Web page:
Demi Lovato refuses to label her sexuality because she considers love as simply a "connection" with another person.
The newly-single singer/actress, who announced her split from boyfriend Wilmer Valderrama last week (03Jun16), has previously suggested she may be bi-curious after including a telling line in the lyrics to her summer 2015 song Cool for the Summer.
"Got a taste for the cherry/I just need to take a bite," she sings on the track.
She fuelled the speculation while promoting the tune during an appearance on British talk show Alan Carr: Chatty Man in September (15), when she was asked if the single was about lesbianism.
"I am not confirming and I'm definitely not denying," Demi slyly responded. "All of my songs are based off of personal experiences. I don't think there's anything wrong with experimentation at all."
Now the 23-year-old has further hinted that she would be open to a relationship with another woman in a discussion about sexuality in People magazine.
"It's something I don't think needs to have a label," the singer says. "As humans, It's just about a connection with someone."
Demi has long been an advocate for the LGBT (lesbian, gay, bisexual, and transgender) community, after revealing in 2013 that her grandfather 'came out' in the 1960s.
The star and her friend Nick Jonas have also recently taken a stand against North Carolina's recently-introduced anti-gay law by cancelling two of their upcoming Future Now joint tour dates in the state to protest the so-called Bathroom Bill, also known as House Bill 2 (HB2).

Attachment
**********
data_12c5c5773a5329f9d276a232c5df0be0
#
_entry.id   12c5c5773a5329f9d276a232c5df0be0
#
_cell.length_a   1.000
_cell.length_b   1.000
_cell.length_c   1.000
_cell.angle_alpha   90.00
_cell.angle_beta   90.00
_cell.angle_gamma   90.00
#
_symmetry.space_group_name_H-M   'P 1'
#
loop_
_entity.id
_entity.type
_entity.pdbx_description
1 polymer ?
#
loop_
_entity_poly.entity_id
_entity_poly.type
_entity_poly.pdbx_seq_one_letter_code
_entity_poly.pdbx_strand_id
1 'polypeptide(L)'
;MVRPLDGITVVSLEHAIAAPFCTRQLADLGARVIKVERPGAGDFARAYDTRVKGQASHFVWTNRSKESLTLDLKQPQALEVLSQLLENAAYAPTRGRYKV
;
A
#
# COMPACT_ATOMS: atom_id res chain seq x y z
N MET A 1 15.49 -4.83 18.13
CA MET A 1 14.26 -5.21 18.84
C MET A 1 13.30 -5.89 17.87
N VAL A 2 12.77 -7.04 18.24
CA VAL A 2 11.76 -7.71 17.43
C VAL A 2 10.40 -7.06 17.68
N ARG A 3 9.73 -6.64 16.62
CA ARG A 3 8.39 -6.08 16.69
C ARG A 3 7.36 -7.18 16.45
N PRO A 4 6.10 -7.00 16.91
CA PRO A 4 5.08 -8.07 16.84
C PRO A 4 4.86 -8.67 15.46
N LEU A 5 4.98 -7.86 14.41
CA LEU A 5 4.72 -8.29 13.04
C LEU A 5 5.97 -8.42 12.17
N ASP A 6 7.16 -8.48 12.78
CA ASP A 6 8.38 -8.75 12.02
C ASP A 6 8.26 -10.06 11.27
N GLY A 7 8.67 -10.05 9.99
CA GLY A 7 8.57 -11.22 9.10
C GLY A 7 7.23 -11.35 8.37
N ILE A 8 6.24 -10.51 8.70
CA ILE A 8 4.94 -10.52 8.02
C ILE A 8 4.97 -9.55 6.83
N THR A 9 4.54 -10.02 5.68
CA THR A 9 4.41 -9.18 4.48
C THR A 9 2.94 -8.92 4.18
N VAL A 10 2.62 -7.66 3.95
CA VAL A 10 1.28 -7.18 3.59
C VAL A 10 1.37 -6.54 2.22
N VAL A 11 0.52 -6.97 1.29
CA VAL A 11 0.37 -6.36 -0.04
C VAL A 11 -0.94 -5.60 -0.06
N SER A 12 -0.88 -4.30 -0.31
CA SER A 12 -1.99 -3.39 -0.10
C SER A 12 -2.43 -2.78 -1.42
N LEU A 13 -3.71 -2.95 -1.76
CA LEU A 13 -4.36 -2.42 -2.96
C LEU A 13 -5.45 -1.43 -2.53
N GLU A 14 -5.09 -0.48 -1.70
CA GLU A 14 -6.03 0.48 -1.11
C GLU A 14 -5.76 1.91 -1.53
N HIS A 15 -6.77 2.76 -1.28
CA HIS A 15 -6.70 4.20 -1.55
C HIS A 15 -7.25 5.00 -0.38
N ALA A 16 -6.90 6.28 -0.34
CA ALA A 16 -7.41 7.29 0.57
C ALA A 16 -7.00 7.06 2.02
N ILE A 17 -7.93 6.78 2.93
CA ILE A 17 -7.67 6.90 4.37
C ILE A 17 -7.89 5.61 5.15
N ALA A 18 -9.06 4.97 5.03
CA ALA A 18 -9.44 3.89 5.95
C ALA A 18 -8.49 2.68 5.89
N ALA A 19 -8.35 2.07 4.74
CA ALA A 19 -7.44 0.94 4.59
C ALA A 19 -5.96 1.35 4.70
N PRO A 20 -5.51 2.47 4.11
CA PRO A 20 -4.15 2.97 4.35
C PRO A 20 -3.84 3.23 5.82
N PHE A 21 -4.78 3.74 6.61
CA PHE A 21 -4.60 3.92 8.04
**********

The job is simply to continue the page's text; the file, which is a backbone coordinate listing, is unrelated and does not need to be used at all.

Demi then showed her support for gender inclusive bathrooms during her set at the Billboard Music Awards in Las Vegas last month (May16), when she performed Cool For the Summer wearing a black mesh jersey emblazoned with a gender-inclusive public restroom logo, which features a silhouette of a person wearing half skirt, half pants.
It was subsequently revealed a replica of the jersey would be sold as part of the Future Now tour merchandise, with all proceeds benefiting LGBT organisations throughout North Carolina.
Discussing her continued fight for equal rights, she tells People, "It's something I'm passionate about because I get it; I grew up in Texas. Being different in Texas or in the South in general, you can be judged.
"I grew up in a home where there was absolutely nothing wrong with somebody identifying as another sex or liking the same sex. People will say, 'Thank you so much for all that you do.' And my response is: It's just something that people should already be doing."
Jonas, 23, couldn't agree more with his longtime friend, with whom he'll hit the road starting June 29 in Atlanta.